Skip to main content

HTML5 Boilerplate homepage | Documentation table of contents


HTML5 Boilerplate’s CSS includes:

This starting CSS does not rely on the presence of conditional class names, conditional style sheets, or Modernizr, and it is ready to use no matter what your development preferences happen to be.


In order to make browsers render all elements more consistently and in line with modern standards, we include Normalize.css — a modern, HTML5-ready alternative to CSS resets.

As opposed to CSS resets, Normalize.css:

  • targets only the styles that need normalizing
  • preserves useful browser defaults rather than erasing them
  • corrects bugs and common browser inconsistencies
  • improves usability with subtle improvements
  • doesn’t clutter the debugging tools
  • has better documentation

For more information about Normalize.css, please refer to its project page, as well as this blog post.

Useful defaults

Several base styles are included that build upon Normalize.css. These styles:

  • provide basic typography settings that improve text readability
  • protect against unwanted text-shadow during text highlighting
  • tweak the default alignment of some elements (e.g.: img, video, fieldset, textarea)
  • style the prompt that is displayed to users using an outdated browser

You are free and even encouraged to modify or add to these base styles as your project requires.

Common helpers

Along with the base styles, we also provide some commonly used helper classes.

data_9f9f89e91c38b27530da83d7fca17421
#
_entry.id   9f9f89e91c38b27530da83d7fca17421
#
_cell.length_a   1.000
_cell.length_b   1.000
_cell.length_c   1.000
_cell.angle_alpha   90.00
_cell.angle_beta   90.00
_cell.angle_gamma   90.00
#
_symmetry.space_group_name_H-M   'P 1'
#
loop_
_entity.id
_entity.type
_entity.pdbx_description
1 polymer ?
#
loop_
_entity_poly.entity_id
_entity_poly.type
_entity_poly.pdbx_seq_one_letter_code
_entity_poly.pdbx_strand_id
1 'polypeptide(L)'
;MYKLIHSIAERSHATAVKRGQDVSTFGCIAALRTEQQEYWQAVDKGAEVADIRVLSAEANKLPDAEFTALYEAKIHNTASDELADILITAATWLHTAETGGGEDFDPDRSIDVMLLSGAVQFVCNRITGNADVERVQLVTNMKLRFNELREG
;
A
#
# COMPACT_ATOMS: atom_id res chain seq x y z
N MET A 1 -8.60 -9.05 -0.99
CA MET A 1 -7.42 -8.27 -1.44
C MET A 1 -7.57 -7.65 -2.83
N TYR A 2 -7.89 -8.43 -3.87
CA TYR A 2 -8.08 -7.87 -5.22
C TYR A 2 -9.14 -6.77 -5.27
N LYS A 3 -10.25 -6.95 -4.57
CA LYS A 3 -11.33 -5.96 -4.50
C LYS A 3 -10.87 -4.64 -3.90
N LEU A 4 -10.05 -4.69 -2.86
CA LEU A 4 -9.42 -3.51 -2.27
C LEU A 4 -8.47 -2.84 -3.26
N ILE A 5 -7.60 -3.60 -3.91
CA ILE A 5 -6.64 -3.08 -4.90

The hidden class can be added to any element that you want to hide visually and from screen readers. It could be an element that will be populated and displayed later, or an element you will hide with JavaScript.


The visuallyhidden class can be added to any element that you want to hide visually, while still have its content accessible to screen readers.

See also:


The invisible class can be added to any element that you want to hide visually and from screen readers, but without affecting the layout.

As opposed to the hidden class that effectively removes the element from the layout, the invisible class will simply make the element invisible while keeping it in the flow and not affecting the positioning of the surrounding content.

N.B. Try to stay away from, and don’t use the classes specified above for keyword stuffing as you will harm your site’s ranking!


The clearfix class can be added to any element to ensure that it always fully contains its floated children.

Over the years there have been many variants of the clearfix hack, but currently, we use the micro clearfix.

Media Queries

HTML5 Boilerplate makes it easy for you to get started with a mobile first and responsive web design approach to development. But it’s worth remembering that there are no silver bullets.

We include placeholder media queries to help you build up your mobile styles for wider viewports and high-resolution displays. It’s recommended that you adapt these media queries based on the content of your site rather than mirroring the fixed dimensions of specific devices.

If you do not want to take the mobile first approach, you can simply edit or remove these placeholder media queries. One possibility would be to work from wide viewports down, and use max-width media queries instead (e.g.: @media only screen and (max-width: 480px)).

For more features that can help you in your mobile web development, take a look into our Mobile Boilerplate.

Lastly, we provide some useful print styles that will optimize the printing process, as well as make the printed pages easier to read.

At printing time, these styles will:

The print styles are included along with the other css to avoid the additional HTTP request. Also, they should always be included last, so that the other styles can be overwritten.